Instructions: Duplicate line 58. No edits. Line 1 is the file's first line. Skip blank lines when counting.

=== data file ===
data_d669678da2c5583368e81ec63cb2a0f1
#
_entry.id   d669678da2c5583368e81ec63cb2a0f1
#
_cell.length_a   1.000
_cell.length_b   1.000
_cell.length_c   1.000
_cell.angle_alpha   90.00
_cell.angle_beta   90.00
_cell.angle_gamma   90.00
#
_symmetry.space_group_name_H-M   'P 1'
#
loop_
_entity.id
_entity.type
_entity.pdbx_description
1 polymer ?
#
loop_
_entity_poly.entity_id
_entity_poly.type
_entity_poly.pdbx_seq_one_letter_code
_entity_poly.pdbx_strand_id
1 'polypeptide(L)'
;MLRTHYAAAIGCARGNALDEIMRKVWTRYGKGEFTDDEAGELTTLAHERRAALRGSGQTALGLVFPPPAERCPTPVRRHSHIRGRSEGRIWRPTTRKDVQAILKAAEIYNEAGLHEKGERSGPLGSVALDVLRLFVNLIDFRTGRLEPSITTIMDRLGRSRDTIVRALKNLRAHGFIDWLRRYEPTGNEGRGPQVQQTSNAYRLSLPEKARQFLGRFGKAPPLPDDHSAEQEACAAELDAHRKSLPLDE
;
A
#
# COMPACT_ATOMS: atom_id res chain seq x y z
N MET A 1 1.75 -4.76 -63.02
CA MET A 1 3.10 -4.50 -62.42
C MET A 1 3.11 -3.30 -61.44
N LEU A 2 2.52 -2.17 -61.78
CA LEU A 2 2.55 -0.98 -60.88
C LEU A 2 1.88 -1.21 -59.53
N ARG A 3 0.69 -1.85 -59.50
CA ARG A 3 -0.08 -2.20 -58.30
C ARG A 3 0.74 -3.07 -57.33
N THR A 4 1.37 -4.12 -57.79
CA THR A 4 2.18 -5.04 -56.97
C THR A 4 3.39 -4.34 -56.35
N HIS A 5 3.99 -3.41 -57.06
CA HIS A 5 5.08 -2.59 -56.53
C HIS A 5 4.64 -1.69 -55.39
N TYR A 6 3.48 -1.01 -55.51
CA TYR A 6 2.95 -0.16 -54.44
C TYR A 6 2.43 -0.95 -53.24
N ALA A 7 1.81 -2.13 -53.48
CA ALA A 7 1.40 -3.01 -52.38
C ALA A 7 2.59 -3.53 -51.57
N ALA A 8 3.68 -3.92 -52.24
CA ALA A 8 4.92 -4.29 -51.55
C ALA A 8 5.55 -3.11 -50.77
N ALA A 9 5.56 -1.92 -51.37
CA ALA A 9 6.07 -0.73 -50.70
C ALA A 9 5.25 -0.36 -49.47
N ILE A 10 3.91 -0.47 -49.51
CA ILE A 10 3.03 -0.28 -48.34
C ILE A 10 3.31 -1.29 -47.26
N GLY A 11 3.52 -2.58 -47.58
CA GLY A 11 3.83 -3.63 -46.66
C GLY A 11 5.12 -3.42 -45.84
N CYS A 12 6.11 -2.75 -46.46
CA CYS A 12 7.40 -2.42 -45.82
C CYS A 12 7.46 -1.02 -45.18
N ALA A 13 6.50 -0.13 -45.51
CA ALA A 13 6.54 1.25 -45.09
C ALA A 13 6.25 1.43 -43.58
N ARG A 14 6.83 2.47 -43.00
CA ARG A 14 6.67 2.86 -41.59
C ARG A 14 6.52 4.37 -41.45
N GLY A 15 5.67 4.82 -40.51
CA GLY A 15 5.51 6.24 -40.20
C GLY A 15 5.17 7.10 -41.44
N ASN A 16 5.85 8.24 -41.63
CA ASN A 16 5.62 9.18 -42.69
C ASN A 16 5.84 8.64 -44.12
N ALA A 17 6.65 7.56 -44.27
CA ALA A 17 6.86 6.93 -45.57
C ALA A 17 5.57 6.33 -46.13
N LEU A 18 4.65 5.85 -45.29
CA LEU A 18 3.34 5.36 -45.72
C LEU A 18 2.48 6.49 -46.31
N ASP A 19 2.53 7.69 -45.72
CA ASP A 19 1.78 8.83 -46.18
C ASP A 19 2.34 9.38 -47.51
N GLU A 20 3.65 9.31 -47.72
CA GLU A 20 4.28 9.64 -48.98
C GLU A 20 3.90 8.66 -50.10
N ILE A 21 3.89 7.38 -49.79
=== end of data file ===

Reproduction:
N ILE A 10 3.91 -0.47 -49.51